To begin the process, a potential California complainant should submit the following ?Public Record Act? (most states have similar statutes) to the sponsor:

    ?Pursuant to the California Public Records Act (CPRA), California Government Code Section 6250 et.seq., the undersigned requests copies of the immediately past three Annual Airport Financial Reports as required by Section 111(a)(4) of the 1994 Authorization Act, 49 U.S.C. ? 47107(a)(19), (FAA Forms 5100?125 and 126) stating (1) all amounts the airport paid to other government units and the purposes for which each payment was made, (2) all services and property the airport provided to other government units and compensation received for each service or unit of property provided.

    Under the California Public Records Act and its equivalent in other states, the sponsor must produce copies of the information as soon as it is reasonably available. It typically has up to 10 days and may take an additional 14 days to provide the documents if they are difficult to assemble. A helpful chart describing the Act is located at: www.thefirstamendment.org/publicrecordsact.pdf. If the sponsor refuses to provide the information, you can take it to court and apply for reimbursement of your attorney’s fees.

    Keep in mind that the annual reports are just the start and they may not be accurate. Any suspicious transactions should be cross-checked with the reports and other records from the sponsor, such as its annual budget, airport budgets and internal memos, emails and correspondence ? all of which are available under the Public Records Act. Finally, it is appropriate to assume that the airport sponsor is dealing with you in good faith and in a straight forward manner, always verify and be persistent.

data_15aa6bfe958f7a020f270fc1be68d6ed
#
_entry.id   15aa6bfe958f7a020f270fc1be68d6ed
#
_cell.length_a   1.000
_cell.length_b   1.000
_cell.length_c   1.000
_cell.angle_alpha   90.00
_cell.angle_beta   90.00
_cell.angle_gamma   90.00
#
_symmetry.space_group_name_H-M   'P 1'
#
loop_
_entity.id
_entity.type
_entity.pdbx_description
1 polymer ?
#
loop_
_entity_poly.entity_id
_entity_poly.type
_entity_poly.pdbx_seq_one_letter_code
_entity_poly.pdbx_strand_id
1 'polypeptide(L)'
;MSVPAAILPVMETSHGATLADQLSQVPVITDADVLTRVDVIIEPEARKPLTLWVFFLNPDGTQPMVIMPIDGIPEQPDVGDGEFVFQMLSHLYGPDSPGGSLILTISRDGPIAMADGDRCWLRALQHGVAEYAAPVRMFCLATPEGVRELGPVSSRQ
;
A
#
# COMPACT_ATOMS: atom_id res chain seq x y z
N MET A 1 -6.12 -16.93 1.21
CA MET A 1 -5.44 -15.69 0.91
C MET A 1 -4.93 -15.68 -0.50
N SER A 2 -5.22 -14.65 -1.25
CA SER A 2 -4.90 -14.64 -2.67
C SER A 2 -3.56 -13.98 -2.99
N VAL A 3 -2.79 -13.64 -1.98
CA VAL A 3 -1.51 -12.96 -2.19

Ron Cozad

    Palomar Pilots Association
    Director-at-Large
    California Pilots Association

    About the author:
    Mr. Cozad is a litigation and aviation attorney at McClellan-Palomar Airport (KCRQ) in Carlsbad California. He is an active airport user advocate and represents pilots, airport businesses and airport users groups in dealings with Airport sponsors in the Western United States. He can be reached at (760) 716-1025 or at this email address.

    UPDATE:In our article, we advised that Assurance 26 directs airport sponsors to prepare and make available to the public annual financial reports. When diversion is suspected, we suggested that the reader demand production of the reports for careful review.

    Interestingly, one of our readers in Central California did just that but the sponsor refused to produce the reports claiming that Assurance 26 did not apply to smaller facilities. To resolve this discrepancy, we spoke with FAA Compliance Specialist Anthony Garcia who explained that sponsors must prepare, maintain and produce financial reports even if the FAA does not require they be filed with the FAA:

    ?The Federal Register qualifies Assurance 26: 61FR11078 dated March 18, 1996 states that financial reporting requirement applies to all obligated airport sponsors. To ease the reporting burden, the FAA directed that only commercial service airports are required to actually submit annual financial reports to the FAA. However, all other airport sponsors, including general aviation airports, although not required to submit annual reports, must prepare annual financial reports and make them available on request to the FAA, the public, and airport users.

    Caveat:

    Understandably, airport sponsors that do not have to submit annual financial reports believe that they do not have any financial reporting obligation. Therefore, they may object to a request for financial information. Contrary to their opinion, obligated airport sponsors must prepare and make financial reports available when requested even if the FAA does not require them to submit annual reports to the FAA. Furthermore, this information should also be available through the California Records Act.